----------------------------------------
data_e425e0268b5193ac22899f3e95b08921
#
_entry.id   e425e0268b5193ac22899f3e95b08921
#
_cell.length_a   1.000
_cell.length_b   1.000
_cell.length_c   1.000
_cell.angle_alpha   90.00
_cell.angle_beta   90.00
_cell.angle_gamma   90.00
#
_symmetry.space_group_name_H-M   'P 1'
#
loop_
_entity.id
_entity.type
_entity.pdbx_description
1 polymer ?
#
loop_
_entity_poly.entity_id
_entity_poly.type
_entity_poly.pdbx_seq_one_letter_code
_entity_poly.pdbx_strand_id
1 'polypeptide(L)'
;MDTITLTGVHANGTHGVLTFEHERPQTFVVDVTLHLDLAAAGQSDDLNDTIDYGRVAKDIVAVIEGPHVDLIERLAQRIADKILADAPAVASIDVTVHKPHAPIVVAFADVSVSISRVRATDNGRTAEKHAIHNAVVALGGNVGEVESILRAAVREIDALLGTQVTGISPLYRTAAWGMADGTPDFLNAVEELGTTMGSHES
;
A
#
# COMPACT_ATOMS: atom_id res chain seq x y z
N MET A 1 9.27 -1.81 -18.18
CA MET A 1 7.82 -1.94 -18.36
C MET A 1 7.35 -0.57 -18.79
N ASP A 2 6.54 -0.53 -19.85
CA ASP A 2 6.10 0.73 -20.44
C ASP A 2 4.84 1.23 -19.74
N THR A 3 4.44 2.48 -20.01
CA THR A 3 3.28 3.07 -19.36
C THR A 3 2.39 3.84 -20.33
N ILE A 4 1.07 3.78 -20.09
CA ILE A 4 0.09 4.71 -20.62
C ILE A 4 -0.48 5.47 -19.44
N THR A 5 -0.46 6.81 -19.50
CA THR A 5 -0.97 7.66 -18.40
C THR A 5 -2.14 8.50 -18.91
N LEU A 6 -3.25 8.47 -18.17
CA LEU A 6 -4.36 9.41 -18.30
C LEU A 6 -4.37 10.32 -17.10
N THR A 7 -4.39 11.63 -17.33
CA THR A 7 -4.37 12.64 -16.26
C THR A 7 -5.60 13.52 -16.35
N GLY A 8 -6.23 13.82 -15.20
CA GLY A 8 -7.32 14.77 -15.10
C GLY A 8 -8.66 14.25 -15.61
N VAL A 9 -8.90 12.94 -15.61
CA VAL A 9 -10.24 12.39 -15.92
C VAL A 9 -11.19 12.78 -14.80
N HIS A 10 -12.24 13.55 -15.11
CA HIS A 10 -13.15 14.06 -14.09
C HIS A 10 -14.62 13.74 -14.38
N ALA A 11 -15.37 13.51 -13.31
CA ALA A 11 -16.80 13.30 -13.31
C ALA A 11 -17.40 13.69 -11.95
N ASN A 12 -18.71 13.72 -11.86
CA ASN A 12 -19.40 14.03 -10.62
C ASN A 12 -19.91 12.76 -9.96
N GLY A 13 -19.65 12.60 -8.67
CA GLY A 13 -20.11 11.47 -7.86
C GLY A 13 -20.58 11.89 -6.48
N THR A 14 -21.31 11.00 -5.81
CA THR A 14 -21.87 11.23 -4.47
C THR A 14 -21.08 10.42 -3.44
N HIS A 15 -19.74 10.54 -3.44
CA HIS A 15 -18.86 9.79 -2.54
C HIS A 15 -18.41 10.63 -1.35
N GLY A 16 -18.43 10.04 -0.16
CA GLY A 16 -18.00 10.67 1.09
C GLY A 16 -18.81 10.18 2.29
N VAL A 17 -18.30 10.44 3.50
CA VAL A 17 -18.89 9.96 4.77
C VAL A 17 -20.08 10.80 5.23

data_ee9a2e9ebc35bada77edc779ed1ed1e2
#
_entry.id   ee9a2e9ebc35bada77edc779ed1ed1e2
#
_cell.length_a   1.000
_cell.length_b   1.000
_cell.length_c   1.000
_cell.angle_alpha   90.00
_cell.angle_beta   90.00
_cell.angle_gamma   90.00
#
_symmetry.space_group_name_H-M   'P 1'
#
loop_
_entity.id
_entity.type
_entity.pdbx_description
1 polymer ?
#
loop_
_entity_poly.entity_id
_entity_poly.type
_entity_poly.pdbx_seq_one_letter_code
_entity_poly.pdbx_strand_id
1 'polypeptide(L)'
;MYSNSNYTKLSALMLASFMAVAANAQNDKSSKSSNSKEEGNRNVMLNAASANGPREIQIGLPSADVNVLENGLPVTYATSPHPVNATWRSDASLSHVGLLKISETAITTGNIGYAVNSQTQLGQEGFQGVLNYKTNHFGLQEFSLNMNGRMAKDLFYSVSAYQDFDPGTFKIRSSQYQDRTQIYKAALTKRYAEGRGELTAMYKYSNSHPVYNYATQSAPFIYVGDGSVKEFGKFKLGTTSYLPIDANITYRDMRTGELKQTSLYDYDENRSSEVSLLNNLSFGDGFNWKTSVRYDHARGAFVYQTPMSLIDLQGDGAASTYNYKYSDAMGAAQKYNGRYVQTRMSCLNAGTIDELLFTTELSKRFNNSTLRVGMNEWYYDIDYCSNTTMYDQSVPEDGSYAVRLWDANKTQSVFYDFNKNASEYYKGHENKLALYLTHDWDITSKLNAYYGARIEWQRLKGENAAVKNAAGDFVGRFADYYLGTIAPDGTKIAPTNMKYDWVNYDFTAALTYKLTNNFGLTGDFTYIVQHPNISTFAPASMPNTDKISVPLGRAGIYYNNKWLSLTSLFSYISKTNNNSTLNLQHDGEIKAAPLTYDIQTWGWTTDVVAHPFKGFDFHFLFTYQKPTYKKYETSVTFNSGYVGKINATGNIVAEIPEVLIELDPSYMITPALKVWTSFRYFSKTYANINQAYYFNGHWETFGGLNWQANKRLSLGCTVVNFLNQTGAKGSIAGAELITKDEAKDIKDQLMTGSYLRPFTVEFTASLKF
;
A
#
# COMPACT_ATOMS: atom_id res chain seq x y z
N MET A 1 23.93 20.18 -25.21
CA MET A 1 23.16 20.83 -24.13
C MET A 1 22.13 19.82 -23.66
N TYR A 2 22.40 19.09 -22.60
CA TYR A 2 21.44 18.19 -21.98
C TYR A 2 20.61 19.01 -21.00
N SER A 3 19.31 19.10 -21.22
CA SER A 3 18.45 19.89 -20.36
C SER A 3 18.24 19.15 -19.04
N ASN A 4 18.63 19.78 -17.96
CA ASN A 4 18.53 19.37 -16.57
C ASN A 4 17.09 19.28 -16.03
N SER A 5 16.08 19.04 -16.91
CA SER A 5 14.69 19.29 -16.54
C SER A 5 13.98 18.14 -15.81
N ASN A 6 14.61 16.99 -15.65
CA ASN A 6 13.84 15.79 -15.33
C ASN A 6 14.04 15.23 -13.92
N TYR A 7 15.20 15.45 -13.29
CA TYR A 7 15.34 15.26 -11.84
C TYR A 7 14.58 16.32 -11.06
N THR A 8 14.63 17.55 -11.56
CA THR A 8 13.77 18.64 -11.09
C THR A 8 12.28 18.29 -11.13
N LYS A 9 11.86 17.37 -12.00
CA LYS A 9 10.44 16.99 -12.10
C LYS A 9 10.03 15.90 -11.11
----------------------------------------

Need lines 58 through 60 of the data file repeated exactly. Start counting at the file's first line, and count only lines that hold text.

N HIS A 10 -12.24 13.55 -15.11
CA HIS A 10 -13.15 14.06 -14.09
C HIS A 10 -14.62 13.74 -14.38